Genre

Young Adult / Historical Fiction

Audience

Highschool & Up

Author’s Worldview

Catholic

Year Published

2017

Themes

Compassion for the mentally ill, selfless love, martyrdom, abuse, marital problems, sainthood

 

Reviewed by

M.S. Ocampo

St. Dymphna is known as the patron saint for those struggling with mental illnesses, such as depression or various forms of insanity. What makes this novel unique is that it shows the trials and tribulations of people who suffer from mental disorders such as delusions, anxiety, and post-traumatic stress disorder. Dymphna, however, resonates with the loved ones of those who suffer from mental disorders, as she finds the strength to endure her father’s irrational behavior.

Dymphna, the princess of Oriel, is constantly hiding from her father, who has become deranged after the death of her mother, Odilla. When he decides to marry his daughter, Dymphna runs away from home with Brioc, the former minstrel, and his pregnant wife, Ethlynn. Brioc comes to Dymphna’s aid because her mother loved his music and he feels compelled to help Odilla’s daughter. With help from a kindly priest, the three of them flee the country, but the soldiers who work for Dymphna’s father aren’t far behind.

This novel is told in a third-person limited viewpoint and swaps between characters each chapter. It can be initially confusing for readers who are used to a first person or only one point of view character. This technique gives the reader insight to Brioch’s PTSD as well as Ethlynn’s insecurities in regards to her pregnancy and marriage. Even though Dymphna has no mental issues, she is still anxious about her father. She may not have any obvious flaws, but she displays great courage and integrity. She had the integrity to refuse her father’s delusional offer to marry her and was courageous enough to flee from Ireland even though she had no idea where she would go or what she would do once she escaped.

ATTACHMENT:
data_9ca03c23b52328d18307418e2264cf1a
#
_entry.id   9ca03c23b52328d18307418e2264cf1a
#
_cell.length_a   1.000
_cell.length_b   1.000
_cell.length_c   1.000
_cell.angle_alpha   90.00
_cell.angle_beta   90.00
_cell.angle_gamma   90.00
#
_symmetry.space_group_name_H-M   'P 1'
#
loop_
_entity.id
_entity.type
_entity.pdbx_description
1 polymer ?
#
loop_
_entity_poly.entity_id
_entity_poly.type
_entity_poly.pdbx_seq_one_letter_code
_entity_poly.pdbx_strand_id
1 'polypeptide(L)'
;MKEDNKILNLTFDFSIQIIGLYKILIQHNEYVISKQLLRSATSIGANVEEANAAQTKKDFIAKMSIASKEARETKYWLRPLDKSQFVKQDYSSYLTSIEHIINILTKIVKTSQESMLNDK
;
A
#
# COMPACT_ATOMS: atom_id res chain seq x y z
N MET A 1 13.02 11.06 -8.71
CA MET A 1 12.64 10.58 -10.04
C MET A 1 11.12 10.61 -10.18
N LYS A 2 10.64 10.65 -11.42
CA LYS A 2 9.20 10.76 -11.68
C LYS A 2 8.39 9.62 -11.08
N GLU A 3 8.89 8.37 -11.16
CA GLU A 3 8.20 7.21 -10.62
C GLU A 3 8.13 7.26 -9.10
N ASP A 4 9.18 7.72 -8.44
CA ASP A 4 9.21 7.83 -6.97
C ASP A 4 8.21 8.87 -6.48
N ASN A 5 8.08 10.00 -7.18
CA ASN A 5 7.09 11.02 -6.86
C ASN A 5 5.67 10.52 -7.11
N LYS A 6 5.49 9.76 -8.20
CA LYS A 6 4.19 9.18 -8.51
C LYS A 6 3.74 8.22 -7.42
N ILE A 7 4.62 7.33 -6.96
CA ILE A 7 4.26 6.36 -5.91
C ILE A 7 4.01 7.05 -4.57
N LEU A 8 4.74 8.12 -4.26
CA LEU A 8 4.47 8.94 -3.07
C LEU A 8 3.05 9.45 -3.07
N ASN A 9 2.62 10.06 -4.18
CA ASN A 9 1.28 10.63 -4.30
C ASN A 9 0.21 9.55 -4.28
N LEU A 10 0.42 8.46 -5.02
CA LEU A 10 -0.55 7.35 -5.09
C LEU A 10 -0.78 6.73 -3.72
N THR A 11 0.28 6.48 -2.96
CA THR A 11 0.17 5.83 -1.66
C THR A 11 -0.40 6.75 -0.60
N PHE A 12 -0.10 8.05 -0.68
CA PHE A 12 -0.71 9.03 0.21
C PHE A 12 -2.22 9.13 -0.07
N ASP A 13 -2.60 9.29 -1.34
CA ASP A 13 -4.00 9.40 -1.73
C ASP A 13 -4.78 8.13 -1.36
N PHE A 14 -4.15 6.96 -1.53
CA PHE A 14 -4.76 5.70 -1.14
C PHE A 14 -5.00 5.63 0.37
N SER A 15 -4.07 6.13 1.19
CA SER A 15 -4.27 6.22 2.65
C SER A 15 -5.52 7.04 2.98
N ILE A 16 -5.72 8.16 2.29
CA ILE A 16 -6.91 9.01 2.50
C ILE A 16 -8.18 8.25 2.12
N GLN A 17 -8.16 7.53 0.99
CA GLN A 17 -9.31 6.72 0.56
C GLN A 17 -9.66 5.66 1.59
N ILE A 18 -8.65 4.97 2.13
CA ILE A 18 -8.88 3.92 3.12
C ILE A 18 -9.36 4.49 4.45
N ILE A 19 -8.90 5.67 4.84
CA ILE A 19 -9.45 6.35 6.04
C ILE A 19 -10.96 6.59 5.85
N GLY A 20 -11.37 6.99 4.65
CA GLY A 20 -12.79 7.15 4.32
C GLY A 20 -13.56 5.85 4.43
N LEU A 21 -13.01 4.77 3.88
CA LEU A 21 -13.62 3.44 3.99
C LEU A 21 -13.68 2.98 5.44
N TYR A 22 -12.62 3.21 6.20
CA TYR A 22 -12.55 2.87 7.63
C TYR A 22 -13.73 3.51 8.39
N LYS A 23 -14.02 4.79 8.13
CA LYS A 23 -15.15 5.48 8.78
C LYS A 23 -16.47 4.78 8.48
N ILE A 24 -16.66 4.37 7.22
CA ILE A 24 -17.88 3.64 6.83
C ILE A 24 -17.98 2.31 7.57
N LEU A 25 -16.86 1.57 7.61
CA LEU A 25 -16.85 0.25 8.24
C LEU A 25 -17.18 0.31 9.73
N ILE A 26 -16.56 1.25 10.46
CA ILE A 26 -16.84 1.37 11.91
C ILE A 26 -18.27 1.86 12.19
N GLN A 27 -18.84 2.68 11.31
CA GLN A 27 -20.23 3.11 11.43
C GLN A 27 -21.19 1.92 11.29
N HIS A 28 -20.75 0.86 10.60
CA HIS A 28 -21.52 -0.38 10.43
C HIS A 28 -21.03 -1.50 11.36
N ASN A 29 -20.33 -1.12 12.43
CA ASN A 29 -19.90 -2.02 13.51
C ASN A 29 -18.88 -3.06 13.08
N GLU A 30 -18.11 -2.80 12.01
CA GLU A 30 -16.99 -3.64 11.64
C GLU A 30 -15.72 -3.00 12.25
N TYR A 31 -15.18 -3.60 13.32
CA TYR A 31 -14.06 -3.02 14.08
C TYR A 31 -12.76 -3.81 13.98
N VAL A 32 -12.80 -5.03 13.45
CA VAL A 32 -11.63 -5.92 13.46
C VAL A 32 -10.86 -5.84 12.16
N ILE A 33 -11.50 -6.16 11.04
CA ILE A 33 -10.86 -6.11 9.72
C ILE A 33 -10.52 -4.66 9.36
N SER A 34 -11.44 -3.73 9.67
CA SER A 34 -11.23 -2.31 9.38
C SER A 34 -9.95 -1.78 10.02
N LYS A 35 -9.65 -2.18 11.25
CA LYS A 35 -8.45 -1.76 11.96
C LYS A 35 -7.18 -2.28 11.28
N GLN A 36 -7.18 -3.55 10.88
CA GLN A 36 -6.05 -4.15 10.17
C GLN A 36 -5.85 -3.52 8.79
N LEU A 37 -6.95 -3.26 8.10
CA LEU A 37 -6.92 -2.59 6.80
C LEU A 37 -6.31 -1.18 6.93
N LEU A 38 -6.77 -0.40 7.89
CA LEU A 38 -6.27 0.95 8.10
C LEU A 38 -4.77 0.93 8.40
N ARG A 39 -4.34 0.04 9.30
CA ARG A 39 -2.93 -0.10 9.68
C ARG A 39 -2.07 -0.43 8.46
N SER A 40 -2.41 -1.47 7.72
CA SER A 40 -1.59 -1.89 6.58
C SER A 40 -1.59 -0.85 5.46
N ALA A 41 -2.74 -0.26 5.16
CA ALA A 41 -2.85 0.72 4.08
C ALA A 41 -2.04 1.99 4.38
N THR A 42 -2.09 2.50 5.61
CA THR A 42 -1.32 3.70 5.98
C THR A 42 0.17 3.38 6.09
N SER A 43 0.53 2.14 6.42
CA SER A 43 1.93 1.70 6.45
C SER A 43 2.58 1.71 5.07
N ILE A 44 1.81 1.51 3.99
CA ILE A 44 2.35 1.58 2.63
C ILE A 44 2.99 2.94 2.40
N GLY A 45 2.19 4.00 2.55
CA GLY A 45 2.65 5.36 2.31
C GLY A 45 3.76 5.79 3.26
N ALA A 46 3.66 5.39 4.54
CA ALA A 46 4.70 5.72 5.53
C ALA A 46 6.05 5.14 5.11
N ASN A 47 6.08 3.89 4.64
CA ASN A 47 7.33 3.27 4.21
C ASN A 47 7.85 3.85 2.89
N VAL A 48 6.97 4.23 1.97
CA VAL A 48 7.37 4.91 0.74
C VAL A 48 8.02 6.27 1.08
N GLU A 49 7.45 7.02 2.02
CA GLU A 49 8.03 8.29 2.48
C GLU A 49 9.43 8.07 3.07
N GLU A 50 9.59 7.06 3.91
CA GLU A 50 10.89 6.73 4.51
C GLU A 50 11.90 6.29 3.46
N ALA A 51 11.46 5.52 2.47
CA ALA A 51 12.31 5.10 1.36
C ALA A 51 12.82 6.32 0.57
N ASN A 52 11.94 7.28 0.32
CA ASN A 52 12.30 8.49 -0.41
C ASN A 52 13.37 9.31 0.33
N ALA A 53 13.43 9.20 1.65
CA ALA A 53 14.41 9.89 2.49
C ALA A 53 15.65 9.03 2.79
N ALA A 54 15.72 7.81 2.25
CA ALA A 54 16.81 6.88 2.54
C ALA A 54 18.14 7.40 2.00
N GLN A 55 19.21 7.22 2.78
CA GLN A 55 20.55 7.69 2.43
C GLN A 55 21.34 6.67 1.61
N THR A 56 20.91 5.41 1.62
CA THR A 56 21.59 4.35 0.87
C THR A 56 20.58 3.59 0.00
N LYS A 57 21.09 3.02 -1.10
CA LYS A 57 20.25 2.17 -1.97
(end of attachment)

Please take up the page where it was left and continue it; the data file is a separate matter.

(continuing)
Brioc’s story is especially compelling given that his PTSD has driven him to become such a private, quiet person. There are times in the book that he considers suicide and it’s done in a realistic way, without falling into the trap of having suicide be a revenge fantasy or a teenage emo moment. However, if there are any readers out there who legitimately feel uncomfortable reading about characters contemplating suicide, please proceed with caution or avoid this book altogether. The good news is that he never follows through on his thoughts of suicide.

One nitpick that I had with the book is how the author portrayed Ethlynn’s paranoia regarding Brioc supposedly being in love with Dymphna. Ethlynn whines about how Dymphna is beautiful and perfect. To me, the laments come off as inconsiderate given that Dymphna is on the run from the king. Some of Ethlynn’s insecurities can be contributed to poor communication on Brioc’s part, but I wish that Ethlynn actually talked to Dymphna or someone about her fears. Instead, when Brioc tells her that he’s always loved her and that Dymphna never showed any interest in him, all her worries are instantly gone.

The issue of mental health is one that needs to be discussed more openly. I think this book is a good start for those who want to understand delusions and PTSD from a personal level. I also feel like it resonates with people who could be related to those who struggle with mental illnesses. The characters of Brioc and Ethlynn show how people need to be open to those they love about what they struggle with. Dymphna represents people who deal with abuse of any kind and how hard it is to get out of that kind of situation. Mental illness and abuse aren’t easy topics to discuss, but this book is a great starting point for both.

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